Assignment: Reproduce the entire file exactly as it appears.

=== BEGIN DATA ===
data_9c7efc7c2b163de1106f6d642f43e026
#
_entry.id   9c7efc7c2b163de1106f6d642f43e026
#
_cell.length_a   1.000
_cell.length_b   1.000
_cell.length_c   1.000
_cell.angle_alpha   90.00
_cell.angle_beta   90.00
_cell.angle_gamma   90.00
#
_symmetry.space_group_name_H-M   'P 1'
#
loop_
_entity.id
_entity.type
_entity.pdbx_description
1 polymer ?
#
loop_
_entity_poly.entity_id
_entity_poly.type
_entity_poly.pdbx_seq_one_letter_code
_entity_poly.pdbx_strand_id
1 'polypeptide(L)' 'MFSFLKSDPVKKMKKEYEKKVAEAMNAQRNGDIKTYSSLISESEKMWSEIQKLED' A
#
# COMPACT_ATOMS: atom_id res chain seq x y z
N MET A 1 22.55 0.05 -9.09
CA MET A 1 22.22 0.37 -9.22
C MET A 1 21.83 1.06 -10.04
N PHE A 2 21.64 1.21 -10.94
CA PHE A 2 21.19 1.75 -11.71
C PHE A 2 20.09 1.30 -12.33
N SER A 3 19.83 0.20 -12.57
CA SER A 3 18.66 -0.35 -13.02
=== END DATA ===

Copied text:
data_9c7efc7c2b163de1106f6d642f43e026
#
_entry.id   9c7efc7c2b163de1106f6d642f43e026
#
_cell.length_a   1.000
_cell.length_b   1.000
_cell.length_c   1.000
_cell.angle_alpha   90.00
_cell.angle_beta   90.00
_cell.angle_gamma   90.00
#
_symmetry.space_group_name_H-M   'P 1'
#
loop_
_entity.id
_entity.type
_entity.pdbx_description
1 polymer ?
#
loop_
_entity_poly.entity_id
_entity_poly.type
_entity_poly.pdbx_seq_one_letter_code
_entity_poly.pdbx_strand_id
1 'polypeptide(L)' 'MFSFLKSDPVKKMKKEYEKKVAEAMNAQRNGDIKTYSSLISESEKMWSEIQKLED' A
#
# COMPACT_ATOMS: atom_id res chain seq x y z
N MET A 1 22.55 0.05 -9.09
CA MET A 1 22.22 0.37 -9.22
C MET A 1 21.83 1.06 -10.04
N PHE A 2 21.64 1.21 -10.94
CA PHE A 2 21.19 1.75 -11.71
C PHE A 2 20.09 1.30 -12.33
N SER A 3 19.83 0.20 -12.57
CA SER A 3 18.66 -0.35 -13.02